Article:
Dorothy Dimitre

“When men are most sure and arrogant, they commonly are the most mistaken.” — David Hume.

While reading “Time” magazine a while back I came upon the following: “Don’t blame Wall Street. Don’t blame the big banks. If you don’t have a job and you’re not rich, blame yourself.” — Herman Cain.

Outrageous! It’s hard to fathom that anyone in this day and age would believe this. Would you believe that anyone could be so estranged from reality and so lacking in empathy? What does this mindset indicate? It’s a person who has no concern for those less fortunate because, in his arrogance, he doesn’t see how there are others who cannot “make it” for any number of reasons. 

Cain apparently thinks that those who are wealthy (including himself) have made it entirely on their own and that their good fortune has come entirely from their own effort. Does he believe that no luck was involved — not even the place of birth and the care by his parents? Doesn’t this demonstrate a disturbing lack of rationality? Doesn’t he realize that everyone cannot be rich? Isn’t he aware of the fact that, for any number of reasons, many people do not have the mentality, the ability, the stability, the support and, yes, the luck, to qualify for a high-paying career or to even hold down a job? 

Isn’t the above statement his way to feed his ego and the feeling he is superior to those he looks down upon? Is it his way of justifying his need to hang onto his wealth because he believes that those slackers don’t deserve better? It makes you wonder if conservatives like him, who so adamantly oppose any tax cuts for the wealthy, were to be told that the extra taxes they would be required to pay would be used to help the homeless and hungry, if they would agree to it?

We should ask Mr. Cain where all the jobs are for those who he says should blame themselves for their dilemma. What does he propose should be done about those who, for any number of reasons, fail to pull themselves up by their boot straps? Let them suffer and rot? Or maybe the wealthy could use some of their money to hire more police to deal with the crime that would surely increase. Has he ever heard: “There, but for the grace of God, go I?” Or how about the one that tells us that a rich man getting into heaven is about as likely as a camel getting through the eye of a needle?

Mr. Cain, or his ilk, should never be elected to any political office. A person void of empathy, who has no feeling for others, including those who lose their jobs and/or their homes because of the state of the American economy, is a person who is so obsessed with himself and his dogma, should not be involved in the government of a democratic nation. 

“Governments that claim to be democratic yet do not address systemic poverty promote a spectrum of cognitive, emotional, behavioral and interpersonal difficulties. As the gulf between the socially marginalized increases the situation becomes ripe for a dogmatic, authoritarian leader to offer simplistic solutions that further deepen the gulf on both sides and fan the smoldering psychological deficiencies that ignite dogmatism.” — Judy J. Johnson, “So What’s So Wrong About Being Absolutely Right?”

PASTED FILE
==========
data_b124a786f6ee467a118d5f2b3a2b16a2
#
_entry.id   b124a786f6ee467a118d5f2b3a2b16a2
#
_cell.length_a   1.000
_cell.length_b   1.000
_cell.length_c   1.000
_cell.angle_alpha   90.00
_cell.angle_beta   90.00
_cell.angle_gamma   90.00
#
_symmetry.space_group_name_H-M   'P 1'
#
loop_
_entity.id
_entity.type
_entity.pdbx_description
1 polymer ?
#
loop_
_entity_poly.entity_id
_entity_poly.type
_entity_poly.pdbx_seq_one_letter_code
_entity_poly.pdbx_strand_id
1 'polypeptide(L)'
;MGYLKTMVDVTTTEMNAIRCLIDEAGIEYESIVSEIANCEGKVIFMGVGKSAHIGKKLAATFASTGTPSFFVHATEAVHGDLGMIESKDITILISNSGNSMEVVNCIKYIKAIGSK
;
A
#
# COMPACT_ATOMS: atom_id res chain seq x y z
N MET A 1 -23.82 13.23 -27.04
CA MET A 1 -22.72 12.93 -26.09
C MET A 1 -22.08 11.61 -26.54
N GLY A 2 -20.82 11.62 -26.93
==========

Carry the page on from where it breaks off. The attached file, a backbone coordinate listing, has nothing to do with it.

Unfortunately, the belief of many conservatives is that if you live in the United States of America (“the land of opportunity”) you can become wealthy if you just work hard enough. Mr. Cain’s despicable words underlie many Republican’s refusal to even consider any tax increases for the wealthy. Their mental sclerosis is so ingrained that they can’t see beyond their deep-seated prejudices and their belief that they are superior and therefore can do no wrong. As Johnson added: “As long as traditions value dogmatic belief systems that reflect an attitude of ‘me’ rather than ‘we,’ and ‘us’ versus ‘them,’ we diminish our humanity.” 

Government programs are essential to help the poor and unfortunate. Private organizations and services can in no way handle it all. And, of course, those like Cain wouldn’t contribute to such organizations. Could he even imagine a grimy, hungry, homeless child who has been separated from his parents at the border looking up at him with sad, pleading eyes? Or is there absolutely no place in his heart for compassion? He would no doubt say that the child should just tell her dad to get a job. Pathetically, this kind of mentality could contribute greatly to turning this country into a Third World type nation. 

“A man’s most valuable trait is a judicious sense of what not to believe.” — Euripides.

Since 1984, Dorothy Dimitre has written more than 1,000 columns for various local newspapers. Her email address is

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